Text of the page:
Balli tradizionali in Toscana, Vol 1 - Balli della Maremma toscana
Taranta Ethnica TA013
Yes, this really is the latest of Giuseppe Michele Gala's excellent Ethnica series - despite the fact that it's number 13 and the last one I reviewed was number 20 ... not everything goes to plan in the life of a record producer, as well I know! This one is Volume 1 of the Tuscan Folk Dances series and focuses on the Maremma, the coastal plain to the south of Siena - roughly between the two headlands of Piombino in the north and S Stefano in the south, with the island of Elba lying just off its coast - as the map shows.
One of the cultural characteristics of the Maremma is a great diversity of types and styles of music, song and dance to be found there. The reason for this is that mountain dwellers from the interior would bring their flocks down from the highlands in winter time to capitalise on the milder climate, pastures, coastal woodland for charcoal-making, etc, to be found there - bringing with them their own music. My review of the Lomax Italian treasury on Abruzzo, reviewed here last year, includes some description of this transumanza in an area south and east of Toscana, from the herdsmen's perspective, and might prove to be of some interest here.
The main occasions for singing and dancing were the veglie of the CD's title - the evening get-togethers in relatives or neighbours' houses which occurred mainly at Epiphany, Carnival, May festivals and the grape and grain harvests, although there were a few ritual dances performed at the appropriate times as well. One almost inadvertently writes in the past tense when describing such things, but it has to be said that they still go on in isolated areas, and it was these events which Giuseppe Michele Gala found, recorded and now releases on his CDs. The recordings here range from 1982 to 1998.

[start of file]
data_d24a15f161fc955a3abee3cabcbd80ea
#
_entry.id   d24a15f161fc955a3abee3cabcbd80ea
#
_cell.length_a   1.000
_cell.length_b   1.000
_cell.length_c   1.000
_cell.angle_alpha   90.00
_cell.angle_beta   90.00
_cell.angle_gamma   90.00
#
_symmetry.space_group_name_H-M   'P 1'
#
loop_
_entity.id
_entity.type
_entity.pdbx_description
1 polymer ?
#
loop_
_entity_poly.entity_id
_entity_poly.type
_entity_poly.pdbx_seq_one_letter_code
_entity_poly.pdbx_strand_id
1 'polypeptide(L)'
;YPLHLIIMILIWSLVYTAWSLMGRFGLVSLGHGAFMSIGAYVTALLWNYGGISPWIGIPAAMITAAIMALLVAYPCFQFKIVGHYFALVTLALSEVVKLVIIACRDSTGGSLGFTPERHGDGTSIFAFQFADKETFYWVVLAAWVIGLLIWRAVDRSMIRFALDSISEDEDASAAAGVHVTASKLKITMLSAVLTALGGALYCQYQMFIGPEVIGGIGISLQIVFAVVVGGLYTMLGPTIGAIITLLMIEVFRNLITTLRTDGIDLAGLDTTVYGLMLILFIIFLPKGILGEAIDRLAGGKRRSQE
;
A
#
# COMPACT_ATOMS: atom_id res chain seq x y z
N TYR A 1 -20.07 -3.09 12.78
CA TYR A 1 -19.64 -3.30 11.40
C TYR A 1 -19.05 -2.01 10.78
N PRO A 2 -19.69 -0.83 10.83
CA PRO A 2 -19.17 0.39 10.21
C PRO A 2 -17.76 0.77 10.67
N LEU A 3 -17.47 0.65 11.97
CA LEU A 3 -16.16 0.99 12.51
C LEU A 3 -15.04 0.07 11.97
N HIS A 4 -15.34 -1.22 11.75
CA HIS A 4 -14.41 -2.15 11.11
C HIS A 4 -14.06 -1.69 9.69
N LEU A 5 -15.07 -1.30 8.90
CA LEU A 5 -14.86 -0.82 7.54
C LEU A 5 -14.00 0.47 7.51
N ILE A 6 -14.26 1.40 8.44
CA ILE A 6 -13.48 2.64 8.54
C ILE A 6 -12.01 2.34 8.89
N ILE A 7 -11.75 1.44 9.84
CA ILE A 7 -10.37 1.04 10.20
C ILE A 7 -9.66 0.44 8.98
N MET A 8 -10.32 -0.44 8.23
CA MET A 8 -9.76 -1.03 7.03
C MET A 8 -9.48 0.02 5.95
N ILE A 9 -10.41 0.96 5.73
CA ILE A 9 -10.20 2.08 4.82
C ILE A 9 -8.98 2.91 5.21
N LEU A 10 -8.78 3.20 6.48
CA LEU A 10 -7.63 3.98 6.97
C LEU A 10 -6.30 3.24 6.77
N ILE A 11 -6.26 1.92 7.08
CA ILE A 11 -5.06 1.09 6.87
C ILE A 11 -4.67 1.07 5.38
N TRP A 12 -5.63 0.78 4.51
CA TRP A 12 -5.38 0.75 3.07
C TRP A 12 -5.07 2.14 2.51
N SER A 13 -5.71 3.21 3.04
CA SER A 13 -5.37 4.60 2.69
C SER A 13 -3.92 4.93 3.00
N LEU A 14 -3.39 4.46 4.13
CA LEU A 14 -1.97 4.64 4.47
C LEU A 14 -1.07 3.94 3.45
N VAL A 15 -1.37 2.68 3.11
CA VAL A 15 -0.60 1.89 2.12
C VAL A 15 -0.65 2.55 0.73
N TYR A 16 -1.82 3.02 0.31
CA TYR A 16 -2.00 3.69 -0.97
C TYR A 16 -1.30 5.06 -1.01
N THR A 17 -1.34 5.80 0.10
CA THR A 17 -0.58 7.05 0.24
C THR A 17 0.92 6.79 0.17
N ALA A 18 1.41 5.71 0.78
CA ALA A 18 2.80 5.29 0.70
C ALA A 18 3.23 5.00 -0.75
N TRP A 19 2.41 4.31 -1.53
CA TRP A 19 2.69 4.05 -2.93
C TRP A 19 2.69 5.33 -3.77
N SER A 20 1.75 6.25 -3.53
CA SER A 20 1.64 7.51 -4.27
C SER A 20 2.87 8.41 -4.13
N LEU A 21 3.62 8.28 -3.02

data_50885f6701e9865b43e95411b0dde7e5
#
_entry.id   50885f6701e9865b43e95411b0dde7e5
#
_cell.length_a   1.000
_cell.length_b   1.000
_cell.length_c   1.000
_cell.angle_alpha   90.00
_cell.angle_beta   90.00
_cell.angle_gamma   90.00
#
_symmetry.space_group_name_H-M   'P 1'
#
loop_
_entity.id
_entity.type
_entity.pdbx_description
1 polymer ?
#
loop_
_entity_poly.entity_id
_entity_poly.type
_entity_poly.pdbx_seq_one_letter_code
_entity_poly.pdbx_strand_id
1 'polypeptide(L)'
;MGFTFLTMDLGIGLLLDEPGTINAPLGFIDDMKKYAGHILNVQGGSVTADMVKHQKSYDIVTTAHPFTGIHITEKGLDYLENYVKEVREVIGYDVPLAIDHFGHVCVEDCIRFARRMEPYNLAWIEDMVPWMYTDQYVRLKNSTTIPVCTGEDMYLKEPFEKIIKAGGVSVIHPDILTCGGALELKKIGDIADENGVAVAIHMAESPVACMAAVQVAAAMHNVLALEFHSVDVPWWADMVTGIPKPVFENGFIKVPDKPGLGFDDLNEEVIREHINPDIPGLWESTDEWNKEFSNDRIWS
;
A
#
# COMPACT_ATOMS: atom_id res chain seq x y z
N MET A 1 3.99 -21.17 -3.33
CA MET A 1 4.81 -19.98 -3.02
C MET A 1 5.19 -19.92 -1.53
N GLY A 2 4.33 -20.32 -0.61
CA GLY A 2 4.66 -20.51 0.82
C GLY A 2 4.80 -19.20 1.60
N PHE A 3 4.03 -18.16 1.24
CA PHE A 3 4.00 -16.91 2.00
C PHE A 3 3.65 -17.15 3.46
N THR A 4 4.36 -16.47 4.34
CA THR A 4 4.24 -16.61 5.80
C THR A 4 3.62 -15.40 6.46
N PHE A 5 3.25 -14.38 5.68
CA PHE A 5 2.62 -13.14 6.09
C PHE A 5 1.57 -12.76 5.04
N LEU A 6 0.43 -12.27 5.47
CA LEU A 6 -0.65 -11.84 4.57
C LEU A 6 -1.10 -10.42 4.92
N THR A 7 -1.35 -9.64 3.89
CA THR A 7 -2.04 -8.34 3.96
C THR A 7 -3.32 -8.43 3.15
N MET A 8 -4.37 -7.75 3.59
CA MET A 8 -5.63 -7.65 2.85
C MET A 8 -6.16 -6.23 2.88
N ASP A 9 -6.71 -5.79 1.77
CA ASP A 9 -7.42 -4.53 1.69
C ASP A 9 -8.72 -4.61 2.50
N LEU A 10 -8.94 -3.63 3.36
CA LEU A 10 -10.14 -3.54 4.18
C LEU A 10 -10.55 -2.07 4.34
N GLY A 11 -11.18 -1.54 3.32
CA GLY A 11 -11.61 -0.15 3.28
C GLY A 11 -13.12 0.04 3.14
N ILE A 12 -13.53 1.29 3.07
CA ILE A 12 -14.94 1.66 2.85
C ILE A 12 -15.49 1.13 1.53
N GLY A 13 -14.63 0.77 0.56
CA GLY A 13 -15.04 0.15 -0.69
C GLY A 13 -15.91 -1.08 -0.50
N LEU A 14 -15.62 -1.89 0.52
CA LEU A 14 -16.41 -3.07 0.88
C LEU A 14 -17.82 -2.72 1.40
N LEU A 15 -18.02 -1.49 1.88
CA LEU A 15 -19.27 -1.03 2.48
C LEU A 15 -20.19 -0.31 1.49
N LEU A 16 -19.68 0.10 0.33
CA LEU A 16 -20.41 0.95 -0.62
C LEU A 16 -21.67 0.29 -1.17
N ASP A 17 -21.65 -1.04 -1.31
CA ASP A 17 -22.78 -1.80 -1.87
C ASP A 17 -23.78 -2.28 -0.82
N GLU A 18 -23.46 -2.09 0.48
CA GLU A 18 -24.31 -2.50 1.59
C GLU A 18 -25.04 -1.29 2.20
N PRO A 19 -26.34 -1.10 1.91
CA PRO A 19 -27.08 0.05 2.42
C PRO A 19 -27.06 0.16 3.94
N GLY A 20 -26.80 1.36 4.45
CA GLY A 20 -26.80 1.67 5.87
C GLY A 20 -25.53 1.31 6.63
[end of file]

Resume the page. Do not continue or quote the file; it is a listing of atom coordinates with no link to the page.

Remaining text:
The dances range from the conventional European couple dances, schottisches, heel and toe, quadrilles and tarantellas through to more exotic local ones like the trescone - a pantomimic dance of a quite explicit sexual nature, whose name may be derived from the Etruscans who were noted for such dances in the times of ancient Rome. Other local dances include La Veneziana and La Galletta, which are sung fixed-set dances, plus some unusual ones like the Ballo dei Gobbi (dance of the hunchbacks) associated with carnevale, the ballo del riccio (hegehog dance) and the ballo del'orso (bear dance) - ancient animal-inspired dances formerly common in other areas of Italy but now found only here. There's also the very unusual ballo del chiamo e della sorte (dance of call and chance), a dancing song of medieval origin in which the 'dancing master' calls up the women one by one and pairs them off with the men. It's said to have been known as far back as the 1300s.
A project like this one cries out for the video camera and DVD format - so we could see the dances as well as listen to the music ... but it's a technology which came too late for this, and many another, similar, situation. As it is, the music is generally well sung, or played on accordions, whistles, fiddles, guitars - and even a mouth-organ and a tenor sax - and is well recorded like all the Taranta CDs. But it does feel a little flat compared to some of the others - and having read about the fascinating dances, you do miss seeing them.
Rod Stradling - 24.5.02
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